I bought this book a few years ago in a second-hand bookshop. Then in the new apartment, it ended up on the dreaded shelf with all the books over 380 pages. I probably have some book commitment issues, because any book longer than 380 pages terrifies me. I feel like it’s going to eat weeks of my life and the payoff won’t necessarily be worth it.
You could ask why then did I put all those books together? Do I plan to isolate them to avoid them easier? The answer is no. When a book this thick is on a shelf with normal-sized books it will never get read. I’ll read everything around it only to avoid it. But when you group all those huge tomes together they stop looking special. And then every few months I challenge myself to try something from this shelf. The added advantage is that even if I read just one of those books, I’ve already made a visible dent.
The time for this one came when we were going to Greece for our October holiday. I wanted to take at least one paper book with me and this one made sure I would not finish it too quickly.
First of all, I had to check what does lacuna mean, it is ‘an unfilled space, a gap.’ It can be a gap in the bone, in a rock or in history for that matter. Such a title obviously forces some interpretations of the subsequent story upfront.
The story we read here is one of Harrison Shepherd, born in Washington from Mexican mother and American father. We meet him as a boy on Isla Pixol, living with her mother and her new lover. There he becomes fascinated by Aztec history and discovers his love for diving while exploring a rock lacuna. As his mother is not the most stable of omen soon enough they have to leave. Harrison spends his childhood between various locations in Mexico and the US, where his mother sends him. Eventually, he’ll consciously end up in Mexico, working for Diego Rivera and Frida Kahlo, starting as a gypsum mixer, but gradually becoming a secretary and a friend of the family.
Since childhood Harrison compulsively writes things down, as we are told by the narrator. The narrator gradually reveals herself to be Grownup Harrison’s assistant, who decided t publish and preserve his diaries. while he still lives in Rivera-Kahlo household Lew Trotsky moves in. Harrison becomes involved in the cause with him and becomes his personal assistant. When Trotsky dies he is in danger too, so Frida packs him up and sends him off to the US. with that, all his notebooks are gone.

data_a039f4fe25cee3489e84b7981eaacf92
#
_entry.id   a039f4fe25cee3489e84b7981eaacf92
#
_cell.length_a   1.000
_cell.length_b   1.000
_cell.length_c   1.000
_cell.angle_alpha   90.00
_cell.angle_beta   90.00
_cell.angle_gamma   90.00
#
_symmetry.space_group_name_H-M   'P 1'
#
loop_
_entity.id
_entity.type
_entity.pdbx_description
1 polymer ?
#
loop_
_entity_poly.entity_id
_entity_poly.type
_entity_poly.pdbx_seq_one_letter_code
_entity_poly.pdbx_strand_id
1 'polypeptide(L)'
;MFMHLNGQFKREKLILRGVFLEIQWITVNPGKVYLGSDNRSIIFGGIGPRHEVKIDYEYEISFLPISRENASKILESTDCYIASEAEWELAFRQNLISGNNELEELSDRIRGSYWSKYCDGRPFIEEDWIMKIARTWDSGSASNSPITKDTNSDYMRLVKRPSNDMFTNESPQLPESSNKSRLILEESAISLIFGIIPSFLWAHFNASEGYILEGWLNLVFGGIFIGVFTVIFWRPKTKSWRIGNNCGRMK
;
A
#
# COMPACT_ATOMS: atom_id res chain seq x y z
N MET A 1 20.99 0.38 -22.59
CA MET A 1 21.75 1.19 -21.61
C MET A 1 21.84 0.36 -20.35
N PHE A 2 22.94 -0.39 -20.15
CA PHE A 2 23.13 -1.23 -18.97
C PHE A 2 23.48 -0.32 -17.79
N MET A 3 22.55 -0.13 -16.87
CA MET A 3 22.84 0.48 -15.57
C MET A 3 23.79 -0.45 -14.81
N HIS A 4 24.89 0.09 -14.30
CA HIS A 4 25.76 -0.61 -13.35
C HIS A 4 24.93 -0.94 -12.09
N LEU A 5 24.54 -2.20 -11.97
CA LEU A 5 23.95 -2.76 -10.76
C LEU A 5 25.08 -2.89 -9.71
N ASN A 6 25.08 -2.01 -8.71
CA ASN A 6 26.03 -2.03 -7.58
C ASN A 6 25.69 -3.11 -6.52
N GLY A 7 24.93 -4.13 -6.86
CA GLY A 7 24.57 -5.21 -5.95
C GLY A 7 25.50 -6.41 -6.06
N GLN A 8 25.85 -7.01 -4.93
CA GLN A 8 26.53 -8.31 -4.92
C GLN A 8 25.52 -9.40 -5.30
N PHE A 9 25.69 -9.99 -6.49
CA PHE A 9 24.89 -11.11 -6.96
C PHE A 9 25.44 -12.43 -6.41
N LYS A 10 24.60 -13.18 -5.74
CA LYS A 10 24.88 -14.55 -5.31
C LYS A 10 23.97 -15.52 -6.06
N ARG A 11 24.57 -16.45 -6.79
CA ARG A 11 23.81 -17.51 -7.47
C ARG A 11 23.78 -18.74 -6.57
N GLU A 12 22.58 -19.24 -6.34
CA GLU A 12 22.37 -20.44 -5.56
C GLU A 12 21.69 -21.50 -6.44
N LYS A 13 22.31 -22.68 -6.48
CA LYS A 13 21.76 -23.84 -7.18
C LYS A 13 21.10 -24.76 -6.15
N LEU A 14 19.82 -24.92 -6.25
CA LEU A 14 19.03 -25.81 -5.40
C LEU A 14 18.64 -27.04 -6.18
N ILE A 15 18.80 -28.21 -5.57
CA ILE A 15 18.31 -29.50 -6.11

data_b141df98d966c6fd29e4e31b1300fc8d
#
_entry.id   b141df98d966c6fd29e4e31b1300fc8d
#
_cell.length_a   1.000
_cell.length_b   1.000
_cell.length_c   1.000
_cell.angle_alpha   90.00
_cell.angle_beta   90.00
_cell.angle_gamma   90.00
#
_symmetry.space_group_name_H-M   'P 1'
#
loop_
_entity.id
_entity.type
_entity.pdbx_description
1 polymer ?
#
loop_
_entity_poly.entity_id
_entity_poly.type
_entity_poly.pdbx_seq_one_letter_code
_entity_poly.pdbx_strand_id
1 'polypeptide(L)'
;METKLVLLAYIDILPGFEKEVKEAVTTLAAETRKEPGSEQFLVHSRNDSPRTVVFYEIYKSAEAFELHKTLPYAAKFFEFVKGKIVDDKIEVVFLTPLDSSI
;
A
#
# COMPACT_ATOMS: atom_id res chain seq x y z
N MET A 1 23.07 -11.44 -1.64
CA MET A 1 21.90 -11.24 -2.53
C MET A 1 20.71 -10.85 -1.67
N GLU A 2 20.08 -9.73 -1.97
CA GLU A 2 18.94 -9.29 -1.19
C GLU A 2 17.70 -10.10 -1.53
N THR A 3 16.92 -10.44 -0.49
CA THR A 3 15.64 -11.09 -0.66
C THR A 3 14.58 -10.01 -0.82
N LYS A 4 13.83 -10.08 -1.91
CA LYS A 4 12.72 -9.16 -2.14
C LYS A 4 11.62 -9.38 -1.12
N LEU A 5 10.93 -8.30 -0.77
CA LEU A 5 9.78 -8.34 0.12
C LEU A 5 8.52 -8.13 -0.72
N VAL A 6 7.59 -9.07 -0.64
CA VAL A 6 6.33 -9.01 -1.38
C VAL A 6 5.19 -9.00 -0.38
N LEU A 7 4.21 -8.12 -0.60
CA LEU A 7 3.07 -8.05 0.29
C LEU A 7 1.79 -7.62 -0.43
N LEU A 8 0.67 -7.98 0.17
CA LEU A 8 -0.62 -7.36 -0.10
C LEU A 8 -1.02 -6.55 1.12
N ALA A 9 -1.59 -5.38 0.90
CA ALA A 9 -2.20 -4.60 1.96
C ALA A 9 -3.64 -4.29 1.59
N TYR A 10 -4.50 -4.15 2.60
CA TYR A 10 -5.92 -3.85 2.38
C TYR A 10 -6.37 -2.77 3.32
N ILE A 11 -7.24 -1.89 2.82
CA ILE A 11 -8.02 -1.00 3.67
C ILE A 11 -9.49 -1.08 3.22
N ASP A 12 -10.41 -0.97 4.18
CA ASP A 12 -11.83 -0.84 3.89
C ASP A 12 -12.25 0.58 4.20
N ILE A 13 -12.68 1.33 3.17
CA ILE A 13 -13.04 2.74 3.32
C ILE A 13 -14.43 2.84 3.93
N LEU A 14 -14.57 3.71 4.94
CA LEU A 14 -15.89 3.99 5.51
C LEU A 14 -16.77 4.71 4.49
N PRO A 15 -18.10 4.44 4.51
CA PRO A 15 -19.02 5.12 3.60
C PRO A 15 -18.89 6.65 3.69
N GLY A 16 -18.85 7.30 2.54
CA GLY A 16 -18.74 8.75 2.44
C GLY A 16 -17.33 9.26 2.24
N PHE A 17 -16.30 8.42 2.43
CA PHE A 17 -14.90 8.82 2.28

Harrison ends up in a random US town becoming a teacher and leading an extremely boring and purposeless life. He feels as if his life ended with Trotsky’s death. But then he discovers an unexpected gift from Frida and starts to write again. He quickly becomes a published writer, drawing inspiration from his youthful interest in Aztec history.
As we all know in any decent work of fiction the good things cannot last too long and so it is here. Harrison becomes a suspect during the McCarthy era. With terrifying consequences.
It is a sprawling book, charting one man’s life history. He is not the main character in the mainstream flow, but close enough to it to experience it first hand. Some reviews mention he is not an engaging main character and this feels true. At times I felt like maybe he is the lacuna, the gap filled in by the events. But he may just be a withdrawn observer, which does not make him a lesser personality. We can see from his assistant’s defense of him that other people could get close to him.
For me, it was not a bad book for a week on the beach, where you have time and are not rushed, because it also doesn’t rush. But I can understand some people’s frustration with it. I myself expected more from Kingsolver after The Poisonwood Bible and The Flight Behaviour. I am a bit on the fence about this book, as you can probably tell. I don’t feel like I’ve wasted my time, but I’ve read far better books by this author.
Did you read Barbara Kingsolver? What is your favorite book by her?
Quotes from The Lacuna